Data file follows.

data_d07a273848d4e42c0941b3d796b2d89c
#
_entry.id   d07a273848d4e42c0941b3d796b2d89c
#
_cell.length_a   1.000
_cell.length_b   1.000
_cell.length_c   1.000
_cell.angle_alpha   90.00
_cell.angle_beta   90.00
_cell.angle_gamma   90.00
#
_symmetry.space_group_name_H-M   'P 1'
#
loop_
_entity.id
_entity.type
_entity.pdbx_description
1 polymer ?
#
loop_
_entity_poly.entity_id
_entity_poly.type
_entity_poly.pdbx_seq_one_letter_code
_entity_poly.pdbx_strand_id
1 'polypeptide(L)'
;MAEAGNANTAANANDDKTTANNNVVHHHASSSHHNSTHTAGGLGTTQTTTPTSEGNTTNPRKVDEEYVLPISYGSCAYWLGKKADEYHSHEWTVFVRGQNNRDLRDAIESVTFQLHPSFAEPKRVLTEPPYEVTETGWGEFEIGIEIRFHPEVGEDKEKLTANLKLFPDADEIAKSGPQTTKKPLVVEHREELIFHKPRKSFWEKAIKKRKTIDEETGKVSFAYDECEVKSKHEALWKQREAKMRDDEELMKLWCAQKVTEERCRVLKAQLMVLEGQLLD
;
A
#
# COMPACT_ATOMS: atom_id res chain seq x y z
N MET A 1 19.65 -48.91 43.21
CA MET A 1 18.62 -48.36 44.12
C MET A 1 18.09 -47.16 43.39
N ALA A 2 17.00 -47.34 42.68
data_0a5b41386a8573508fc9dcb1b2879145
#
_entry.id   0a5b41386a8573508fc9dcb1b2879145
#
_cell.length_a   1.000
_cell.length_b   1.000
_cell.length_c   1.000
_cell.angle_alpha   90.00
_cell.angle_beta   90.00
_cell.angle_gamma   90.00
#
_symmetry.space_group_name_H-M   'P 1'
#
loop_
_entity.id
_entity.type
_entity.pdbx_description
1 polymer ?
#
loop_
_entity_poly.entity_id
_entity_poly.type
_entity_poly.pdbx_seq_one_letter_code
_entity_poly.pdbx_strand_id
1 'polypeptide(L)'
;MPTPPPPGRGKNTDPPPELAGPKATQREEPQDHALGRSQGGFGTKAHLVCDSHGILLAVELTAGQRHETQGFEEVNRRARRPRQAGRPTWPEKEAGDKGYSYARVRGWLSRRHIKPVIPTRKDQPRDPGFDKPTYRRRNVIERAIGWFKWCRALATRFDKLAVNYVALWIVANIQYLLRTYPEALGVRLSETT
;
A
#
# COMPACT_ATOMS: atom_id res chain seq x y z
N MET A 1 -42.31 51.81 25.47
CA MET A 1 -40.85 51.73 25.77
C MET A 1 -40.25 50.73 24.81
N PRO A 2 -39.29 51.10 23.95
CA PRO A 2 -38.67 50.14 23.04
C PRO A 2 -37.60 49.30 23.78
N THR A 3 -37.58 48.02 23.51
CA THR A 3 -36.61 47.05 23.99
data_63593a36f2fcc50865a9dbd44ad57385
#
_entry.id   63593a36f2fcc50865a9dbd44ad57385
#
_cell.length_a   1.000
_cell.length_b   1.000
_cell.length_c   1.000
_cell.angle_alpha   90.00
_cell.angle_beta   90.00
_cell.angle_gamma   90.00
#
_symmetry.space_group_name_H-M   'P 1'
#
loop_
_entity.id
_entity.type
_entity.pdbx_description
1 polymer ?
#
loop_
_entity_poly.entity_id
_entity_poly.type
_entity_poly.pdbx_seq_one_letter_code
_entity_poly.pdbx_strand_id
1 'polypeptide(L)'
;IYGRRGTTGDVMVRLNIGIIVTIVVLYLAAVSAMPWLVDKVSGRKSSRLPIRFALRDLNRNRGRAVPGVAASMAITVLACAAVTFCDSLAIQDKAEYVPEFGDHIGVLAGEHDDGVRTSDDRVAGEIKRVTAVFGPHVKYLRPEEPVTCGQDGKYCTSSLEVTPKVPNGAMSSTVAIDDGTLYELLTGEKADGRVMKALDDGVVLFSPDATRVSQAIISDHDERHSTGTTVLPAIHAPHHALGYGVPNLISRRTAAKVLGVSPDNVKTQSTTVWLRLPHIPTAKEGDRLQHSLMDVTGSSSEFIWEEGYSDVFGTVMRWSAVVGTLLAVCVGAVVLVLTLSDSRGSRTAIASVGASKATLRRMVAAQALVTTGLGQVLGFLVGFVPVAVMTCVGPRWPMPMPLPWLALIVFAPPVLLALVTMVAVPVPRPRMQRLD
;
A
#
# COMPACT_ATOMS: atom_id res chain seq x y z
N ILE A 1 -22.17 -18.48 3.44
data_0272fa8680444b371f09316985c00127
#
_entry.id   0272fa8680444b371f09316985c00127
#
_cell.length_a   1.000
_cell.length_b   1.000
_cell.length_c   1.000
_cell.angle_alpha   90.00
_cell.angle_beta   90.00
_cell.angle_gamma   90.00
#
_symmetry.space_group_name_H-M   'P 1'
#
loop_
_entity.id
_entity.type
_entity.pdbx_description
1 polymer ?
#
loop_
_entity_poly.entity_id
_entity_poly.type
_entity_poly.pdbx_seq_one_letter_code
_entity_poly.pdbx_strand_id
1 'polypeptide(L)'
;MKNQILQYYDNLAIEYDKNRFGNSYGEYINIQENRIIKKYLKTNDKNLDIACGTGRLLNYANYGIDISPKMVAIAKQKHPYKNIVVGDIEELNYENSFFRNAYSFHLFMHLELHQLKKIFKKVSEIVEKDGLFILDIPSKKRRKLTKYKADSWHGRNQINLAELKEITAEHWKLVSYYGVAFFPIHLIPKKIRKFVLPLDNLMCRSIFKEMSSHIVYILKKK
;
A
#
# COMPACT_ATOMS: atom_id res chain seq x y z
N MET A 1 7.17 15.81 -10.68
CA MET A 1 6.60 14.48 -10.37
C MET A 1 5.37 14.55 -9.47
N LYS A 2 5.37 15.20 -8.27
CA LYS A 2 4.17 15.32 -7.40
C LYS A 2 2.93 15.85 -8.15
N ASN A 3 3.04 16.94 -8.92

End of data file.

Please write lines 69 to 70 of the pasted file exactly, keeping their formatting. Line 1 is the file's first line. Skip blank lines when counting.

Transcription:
CA PRO A 2 -38.67 50.14 23.04
C PRO A 2 -37.60 49.30 23.78